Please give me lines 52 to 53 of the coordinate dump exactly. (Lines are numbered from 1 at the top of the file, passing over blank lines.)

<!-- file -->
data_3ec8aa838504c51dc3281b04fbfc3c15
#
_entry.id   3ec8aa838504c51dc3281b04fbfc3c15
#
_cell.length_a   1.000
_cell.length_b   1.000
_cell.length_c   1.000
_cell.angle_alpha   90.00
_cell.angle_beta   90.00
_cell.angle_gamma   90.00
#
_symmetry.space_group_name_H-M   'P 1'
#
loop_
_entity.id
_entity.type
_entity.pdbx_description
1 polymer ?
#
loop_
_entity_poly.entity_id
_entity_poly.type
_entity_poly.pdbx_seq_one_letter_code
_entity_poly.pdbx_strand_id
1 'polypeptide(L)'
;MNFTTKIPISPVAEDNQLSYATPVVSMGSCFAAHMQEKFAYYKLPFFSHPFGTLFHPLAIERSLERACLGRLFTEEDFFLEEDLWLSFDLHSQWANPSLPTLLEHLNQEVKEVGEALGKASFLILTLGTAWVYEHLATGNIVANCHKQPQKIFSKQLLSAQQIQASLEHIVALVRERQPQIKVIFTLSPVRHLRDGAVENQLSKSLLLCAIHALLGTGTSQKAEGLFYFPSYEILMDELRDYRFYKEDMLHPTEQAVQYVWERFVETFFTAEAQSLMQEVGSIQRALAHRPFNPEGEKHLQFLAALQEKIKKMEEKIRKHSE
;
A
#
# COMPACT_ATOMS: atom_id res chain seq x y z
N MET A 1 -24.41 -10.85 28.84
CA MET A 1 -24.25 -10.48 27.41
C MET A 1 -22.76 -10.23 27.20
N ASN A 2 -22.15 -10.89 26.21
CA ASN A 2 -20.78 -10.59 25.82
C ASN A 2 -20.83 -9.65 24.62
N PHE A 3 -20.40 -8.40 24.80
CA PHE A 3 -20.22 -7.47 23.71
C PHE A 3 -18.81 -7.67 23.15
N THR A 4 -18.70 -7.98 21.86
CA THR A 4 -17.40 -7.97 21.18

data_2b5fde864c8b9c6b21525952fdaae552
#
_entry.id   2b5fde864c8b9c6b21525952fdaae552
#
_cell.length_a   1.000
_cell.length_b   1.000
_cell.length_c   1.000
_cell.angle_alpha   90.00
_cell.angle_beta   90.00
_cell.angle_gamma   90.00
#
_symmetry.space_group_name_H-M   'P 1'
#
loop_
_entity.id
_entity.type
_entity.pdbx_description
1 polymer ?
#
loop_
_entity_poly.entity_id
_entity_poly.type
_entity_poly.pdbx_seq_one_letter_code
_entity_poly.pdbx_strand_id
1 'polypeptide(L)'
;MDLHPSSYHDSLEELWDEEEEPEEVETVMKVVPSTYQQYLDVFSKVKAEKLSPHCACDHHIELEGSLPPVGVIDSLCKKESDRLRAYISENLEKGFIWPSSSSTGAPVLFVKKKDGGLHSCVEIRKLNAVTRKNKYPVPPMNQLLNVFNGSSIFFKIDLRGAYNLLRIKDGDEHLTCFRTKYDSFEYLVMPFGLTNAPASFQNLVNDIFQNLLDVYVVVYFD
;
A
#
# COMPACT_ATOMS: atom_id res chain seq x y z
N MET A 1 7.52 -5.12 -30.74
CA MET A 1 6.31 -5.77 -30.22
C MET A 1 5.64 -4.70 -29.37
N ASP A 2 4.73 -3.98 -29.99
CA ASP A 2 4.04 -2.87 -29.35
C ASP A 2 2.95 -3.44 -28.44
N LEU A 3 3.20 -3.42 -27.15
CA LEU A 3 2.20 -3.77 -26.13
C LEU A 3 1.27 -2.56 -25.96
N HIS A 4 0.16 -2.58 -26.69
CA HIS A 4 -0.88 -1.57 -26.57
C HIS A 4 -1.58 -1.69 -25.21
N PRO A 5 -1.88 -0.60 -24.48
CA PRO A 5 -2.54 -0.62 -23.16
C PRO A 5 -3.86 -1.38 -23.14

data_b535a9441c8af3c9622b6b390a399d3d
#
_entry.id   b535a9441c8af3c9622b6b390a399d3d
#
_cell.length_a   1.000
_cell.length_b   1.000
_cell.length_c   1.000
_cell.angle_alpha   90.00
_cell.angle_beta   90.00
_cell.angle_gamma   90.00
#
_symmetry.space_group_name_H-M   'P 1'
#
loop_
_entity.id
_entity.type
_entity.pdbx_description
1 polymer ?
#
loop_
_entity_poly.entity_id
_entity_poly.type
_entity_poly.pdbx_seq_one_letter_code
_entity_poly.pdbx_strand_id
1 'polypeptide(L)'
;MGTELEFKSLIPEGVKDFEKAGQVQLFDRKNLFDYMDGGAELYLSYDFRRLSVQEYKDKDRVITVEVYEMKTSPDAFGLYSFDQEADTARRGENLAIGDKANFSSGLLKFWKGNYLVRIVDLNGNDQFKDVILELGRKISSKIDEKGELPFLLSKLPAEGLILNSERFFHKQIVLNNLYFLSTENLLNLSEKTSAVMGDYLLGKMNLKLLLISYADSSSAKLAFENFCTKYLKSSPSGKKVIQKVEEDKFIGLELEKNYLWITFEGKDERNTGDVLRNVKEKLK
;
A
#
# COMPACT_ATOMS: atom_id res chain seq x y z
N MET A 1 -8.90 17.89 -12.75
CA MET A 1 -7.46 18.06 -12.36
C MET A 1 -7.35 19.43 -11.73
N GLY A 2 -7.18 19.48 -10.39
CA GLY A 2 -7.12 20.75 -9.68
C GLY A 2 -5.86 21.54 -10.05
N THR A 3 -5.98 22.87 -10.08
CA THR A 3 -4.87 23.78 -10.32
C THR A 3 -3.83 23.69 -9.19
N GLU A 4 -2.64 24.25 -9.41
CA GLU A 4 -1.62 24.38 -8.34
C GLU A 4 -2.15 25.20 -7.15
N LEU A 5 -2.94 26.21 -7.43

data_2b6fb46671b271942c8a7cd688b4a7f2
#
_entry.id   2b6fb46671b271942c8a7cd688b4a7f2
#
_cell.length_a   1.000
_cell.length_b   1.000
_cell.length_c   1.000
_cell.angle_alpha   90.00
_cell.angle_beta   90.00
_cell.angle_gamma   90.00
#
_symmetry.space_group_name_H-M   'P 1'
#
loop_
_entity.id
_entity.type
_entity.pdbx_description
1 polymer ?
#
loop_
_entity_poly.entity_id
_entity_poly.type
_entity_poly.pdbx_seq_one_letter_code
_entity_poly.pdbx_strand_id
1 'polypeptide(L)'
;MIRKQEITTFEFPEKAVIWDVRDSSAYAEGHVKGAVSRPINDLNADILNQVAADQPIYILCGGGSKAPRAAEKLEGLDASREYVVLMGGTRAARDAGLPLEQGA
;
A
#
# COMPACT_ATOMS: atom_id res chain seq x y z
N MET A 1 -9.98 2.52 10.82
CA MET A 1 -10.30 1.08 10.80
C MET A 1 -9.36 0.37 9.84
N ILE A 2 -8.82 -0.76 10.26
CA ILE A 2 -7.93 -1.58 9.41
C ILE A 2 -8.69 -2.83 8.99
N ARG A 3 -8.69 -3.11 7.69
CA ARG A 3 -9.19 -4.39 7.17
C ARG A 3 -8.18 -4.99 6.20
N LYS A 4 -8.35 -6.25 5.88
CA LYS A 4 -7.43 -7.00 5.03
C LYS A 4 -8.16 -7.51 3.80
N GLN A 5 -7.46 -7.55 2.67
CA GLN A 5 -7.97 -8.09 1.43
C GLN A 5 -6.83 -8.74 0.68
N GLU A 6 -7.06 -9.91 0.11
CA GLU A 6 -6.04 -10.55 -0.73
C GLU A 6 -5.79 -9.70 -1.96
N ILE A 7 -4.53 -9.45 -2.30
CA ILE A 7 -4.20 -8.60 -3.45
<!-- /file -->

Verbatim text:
#
_symmetry.space_group_name_H-M   'P 1'